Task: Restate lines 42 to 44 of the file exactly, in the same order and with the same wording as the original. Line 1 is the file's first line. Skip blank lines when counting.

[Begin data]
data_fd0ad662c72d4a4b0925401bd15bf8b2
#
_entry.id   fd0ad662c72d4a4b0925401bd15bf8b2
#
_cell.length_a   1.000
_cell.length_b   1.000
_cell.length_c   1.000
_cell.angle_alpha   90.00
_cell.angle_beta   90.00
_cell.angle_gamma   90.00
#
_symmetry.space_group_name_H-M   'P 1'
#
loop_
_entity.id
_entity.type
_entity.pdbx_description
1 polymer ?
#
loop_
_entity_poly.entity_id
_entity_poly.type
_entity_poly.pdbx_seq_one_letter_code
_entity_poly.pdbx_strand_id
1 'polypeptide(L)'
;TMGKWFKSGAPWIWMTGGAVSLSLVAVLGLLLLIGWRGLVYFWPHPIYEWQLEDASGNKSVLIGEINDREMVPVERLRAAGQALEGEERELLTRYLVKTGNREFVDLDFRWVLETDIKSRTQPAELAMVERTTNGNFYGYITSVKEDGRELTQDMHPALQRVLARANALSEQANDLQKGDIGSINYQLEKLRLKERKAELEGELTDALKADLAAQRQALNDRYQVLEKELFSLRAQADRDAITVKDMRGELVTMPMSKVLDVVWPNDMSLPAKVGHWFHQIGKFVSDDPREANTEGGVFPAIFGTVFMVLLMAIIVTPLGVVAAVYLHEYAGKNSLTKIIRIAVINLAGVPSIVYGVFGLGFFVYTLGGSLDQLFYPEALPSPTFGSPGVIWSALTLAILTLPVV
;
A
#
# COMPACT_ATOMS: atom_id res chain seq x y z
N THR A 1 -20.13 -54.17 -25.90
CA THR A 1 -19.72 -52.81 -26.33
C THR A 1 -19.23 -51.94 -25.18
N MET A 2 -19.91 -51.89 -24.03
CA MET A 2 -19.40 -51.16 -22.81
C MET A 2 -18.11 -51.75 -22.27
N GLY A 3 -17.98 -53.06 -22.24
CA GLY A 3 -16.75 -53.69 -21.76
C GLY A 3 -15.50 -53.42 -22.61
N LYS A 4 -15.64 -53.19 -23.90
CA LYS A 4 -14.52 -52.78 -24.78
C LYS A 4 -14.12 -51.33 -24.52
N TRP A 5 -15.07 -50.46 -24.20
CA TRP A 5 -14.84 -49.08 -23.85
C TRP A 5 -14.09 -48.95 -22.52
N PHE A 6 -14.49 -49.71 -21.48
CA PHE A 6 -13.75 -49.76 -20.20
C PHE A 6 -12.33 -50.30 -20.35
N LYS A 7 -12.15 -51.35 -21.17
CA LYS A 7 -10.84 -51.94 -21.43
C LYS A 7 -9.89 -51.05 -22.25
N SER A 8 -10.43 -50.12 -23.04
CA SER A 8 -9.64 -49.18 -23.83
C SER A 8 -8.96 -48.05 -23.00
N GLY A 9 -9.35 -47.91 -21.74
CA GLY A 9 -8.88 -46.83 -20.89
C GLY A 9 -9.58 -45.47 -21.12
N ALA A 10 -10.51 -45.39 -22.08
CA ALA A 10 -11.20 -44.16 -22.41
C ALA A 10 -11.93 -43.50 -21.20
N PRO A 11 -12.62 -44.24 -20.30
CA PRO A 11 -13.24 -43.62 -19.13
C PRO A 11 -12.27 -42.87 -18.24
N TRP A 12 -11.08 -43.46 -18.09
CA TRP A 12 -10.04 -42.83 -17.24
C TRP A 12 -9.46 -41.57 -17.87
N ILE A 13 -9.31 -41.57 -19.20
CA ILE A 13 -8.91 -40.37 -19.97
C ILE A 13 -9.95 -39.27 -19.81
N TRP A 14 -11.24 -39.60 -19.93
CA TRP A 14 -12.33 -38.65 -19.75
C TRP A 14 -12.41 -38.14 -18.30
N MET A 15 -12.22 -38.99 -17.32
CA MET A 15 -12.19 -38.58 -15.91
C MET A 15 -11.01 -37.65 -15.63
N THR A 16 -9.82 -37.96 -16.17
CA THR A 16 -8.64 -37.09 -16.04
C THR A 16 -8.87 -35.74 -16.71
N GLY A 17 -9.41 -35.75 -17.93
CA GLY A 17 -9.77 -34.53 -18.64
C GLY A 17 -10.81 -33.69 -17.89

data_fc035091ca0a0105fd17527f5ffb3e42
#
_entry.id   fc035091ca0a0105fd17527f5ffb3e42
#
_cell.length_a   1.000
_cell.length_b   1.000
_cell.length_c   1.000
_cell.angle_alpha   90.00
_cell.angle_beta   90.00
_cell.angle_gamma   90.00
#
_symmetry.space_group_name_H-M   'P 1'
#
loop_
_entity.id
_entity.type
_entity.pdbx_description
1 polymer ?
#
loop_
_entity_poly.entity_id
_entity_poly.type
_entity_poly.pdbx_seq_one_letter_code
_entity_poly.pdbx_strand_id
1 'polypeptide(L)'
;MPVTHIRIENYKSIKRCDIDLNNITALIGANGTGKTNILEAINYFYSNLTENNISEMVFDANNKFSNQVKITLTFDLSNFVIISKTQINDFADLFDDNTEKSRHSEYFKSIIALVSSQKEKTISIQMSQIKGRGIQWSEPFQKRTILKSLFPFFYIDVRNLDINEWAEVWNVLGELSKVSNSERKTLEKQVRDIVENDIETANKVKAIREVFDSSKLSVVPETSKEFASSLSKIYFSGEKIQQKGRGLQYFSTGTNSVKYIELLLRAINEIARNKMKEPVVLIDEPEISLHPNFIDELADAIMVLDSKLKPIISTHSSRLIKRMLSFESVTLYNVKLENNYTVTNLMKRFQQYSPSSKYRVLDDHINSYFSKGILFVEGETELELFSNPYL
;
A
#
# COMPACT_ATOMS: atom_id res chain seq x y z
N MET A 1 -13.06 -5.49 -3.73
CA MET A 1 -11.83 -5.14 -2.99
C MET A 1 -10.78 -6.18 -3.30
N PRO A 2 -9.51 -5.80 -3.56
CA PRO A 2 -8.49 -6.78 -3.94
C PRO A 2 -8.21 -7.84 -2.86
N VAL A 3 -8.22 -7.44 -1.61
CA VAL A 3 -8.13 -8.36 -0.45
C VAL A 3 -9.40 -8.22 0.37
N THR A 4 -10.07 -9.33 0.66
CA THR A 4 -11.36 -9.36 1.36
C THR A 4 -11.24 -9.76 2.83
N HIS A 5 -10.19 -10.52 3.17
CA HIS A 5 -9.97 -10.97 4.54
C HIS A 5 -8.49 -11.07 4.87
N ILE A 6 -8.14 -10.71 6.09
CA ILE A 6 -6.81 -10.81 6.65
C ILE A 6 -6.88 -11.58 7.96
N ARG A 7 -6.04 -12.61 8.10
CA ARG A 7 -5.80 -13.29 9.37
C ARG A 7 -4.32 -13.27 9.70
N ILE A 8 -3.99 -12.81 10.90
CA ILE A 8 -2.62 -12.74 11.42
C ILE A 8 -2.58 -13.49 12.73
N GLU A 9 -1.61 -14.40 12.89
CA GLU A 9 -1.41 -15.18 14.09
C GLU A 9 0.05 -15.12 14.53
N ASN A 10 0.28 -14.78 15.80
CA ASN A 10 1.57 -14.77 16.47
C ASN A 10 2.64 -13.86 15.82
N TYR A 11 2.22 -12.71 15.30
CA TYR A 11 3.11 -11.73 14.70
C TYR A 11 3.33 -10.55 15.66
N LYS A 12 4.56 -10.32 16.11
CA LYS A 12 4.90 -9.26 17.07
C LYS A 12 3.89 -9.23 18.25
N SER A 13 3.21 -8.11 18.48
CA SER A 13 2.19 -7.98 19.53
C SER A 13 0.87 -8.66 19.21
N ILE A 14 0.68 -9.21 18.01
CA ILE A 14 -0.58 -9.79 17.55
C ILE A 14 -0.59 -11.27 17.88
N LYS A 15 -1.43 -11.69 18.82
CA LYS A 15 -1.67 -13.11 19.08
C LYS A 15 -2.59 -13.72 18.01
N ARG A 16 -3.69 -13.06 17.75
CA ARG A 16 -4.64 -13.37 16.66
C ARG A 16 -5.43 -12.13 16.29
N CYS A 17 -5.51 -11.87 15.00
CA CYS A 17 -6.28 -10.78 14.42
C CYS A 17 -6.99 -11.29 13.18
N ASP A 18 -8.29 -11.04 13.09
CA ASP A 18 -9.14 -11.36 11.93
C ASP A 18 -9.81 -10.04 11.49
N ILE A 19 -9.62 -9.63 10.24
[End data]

C LYS A 4 -14.12 -51.33 -24.52
N TRP A 5 -15.07 -50.46 -24.20
CA TRP A 5 -14.84 -49.08 -23.85